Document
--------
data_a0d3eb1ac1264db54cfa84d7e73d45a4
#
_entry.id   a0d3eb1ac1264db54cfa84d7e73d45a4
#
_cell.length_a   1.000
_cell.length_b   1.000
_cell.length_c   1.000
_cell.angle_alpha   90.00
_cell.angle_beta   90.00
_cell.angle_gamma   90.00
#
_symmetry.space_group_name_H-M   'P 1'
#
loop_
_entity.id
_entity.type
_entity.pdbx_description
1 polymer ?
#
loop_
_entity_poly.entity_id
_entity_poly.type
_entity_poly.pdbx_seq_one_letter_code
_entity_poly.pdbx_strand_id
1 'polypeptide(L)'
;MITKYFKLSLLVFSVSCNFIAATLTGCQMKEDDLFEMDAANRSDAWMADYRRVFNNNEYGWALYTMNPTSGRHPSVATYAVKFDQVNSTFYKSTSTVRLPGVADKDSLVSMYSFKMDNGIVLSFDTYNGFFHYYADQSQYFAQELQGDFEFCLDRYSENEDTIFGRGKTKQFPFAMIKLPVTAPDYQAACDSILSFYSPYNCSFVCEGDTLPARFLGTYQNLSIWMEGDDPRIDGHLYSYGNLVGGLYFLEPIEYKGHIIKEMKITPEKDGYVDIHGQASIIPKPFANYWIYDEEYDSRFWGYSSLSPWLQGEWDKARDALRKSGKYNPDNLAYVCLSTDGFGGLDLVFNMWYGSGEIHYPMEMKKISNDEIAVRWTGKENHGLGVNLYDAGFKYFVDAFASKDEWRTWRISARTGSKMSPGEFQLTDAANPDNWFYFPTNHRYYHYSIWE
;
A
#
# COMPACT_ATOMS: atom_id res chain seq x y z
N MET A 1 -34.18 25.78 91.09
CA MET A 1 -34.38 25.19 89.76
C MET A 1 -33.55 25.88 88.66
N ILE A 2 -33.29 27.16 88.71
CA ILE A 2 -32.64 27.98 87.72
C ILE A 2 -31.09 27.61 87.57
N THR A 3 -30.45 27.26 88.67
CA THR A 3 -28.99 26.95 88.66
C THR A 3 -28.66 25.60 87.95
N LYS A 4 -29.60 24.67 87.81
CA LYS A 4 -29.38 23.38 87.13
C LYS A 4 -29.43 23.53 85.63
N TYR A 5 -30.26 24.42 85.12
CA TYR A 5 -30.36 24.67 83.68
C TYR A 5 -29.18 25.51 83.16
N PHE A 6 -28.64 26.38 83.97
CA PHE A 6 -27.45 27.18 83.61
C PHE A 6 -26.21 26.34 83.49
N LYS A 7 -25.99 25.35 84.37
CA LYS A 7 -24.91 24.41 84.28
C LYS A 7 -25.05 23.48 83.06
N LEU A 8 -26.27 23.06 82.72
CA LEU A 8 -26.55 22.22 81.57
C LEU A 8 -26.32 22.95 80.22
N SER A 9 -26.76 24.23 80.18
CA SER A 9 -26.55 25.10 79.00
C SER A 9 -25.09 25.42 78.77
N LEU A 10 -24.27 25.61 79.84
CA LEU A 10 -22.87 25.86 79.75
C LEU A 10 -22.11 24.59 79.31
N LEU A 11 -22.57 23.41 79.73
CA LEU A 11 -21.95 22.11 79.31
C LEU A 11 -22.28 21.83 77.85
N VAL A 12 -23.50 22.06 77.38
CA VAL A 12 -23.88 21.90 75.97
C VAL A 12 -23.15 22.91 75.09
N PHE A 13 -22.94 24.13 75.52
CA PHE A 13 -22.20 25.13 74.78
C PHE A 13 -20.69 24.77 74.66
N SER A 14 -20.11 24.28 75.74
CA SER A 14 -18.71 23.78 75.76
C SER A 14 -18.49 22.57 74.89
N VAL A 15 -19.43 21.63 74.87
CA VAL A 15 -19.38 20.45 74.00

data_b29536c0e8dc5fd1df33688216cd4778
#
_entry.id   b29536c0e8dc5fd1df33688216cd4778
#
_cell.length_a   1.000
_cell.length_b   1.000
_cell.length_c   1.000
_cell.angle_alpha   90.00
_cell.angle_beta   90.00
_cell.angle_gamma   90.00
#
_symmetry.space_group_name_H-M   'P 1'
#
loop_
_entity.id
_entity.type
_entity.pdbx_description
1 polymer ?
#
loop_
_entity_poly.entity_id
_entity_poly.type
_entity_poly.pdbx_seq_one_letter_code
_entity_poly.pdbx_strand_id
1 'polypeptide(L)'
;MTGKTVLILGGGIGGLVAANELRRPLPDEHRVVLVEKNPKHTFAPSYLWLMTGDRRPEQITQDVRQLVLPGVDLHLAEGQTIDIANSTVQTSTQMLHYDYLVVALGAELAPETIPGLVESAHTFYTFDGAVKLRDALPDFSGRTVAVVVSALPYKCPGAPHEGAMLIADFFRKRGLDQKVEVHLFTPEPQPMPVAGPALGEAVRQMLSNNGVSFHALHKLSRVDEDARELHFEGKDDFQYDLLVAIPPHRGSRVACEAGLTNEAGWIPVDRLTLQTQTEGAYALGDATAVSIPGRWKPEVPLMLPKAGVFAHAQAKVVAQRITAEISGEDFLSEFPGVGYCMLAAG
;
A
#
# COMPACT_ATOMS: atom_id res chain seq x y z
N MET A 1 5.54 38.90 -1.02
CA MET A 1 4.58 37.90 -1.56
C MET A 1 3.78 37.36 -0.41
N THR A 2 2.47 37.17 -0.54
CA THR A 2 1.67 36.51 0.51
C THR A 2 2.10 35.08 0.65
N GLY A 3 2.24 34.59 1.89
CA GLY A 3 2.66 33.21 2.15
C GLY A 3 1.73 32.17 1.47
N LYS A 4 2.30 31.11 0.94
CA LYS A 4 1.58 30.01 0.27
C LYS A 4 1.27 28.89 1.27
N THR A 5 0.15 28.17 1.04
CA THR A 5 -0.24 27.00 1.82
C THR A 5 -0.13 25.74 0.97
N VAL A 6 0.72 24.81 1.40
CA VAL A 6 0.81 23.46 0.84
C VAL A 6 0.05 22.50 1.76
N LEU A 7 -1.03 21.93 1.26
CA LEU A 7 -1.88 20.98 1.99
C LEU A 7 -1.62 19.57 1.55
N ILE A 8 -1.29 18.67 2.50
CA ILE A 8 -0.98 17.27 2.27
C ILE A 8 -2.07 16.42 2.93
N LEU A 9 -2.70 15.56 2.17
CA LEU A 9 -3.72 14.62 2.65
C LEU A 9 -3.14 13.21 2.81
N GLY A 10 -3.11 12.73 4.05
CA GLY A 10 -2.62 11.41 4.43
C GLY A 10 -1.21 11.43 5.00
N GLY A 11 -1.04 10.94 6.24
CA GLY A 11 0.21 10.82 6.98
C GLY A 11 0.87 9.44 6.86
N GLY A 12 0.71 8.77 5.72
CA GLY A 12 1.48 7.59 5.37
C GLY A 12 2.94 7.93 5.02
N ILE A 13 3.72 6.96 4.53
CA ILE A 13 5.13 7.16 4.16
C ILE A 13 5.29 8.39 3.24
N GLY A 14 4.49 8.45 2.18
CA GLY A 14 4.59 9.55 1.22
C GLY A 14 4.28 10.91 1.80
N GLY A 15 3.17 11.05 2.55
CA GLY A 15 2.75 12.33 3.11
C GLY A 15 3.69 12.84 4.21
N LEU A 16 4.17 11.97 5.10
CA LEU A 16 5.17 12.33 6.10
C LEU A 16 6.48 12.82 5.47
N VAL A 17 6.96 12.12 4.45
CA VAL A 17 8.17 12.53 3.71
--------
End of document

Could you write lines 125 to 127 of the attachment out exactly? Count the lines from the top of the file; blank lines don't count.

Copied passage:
C LEU A 7 -1.62 19.57 1.55
N ILE A 8 -1.29 18.67 2.50
CA ILE A 8 -0.98 17.27 2.27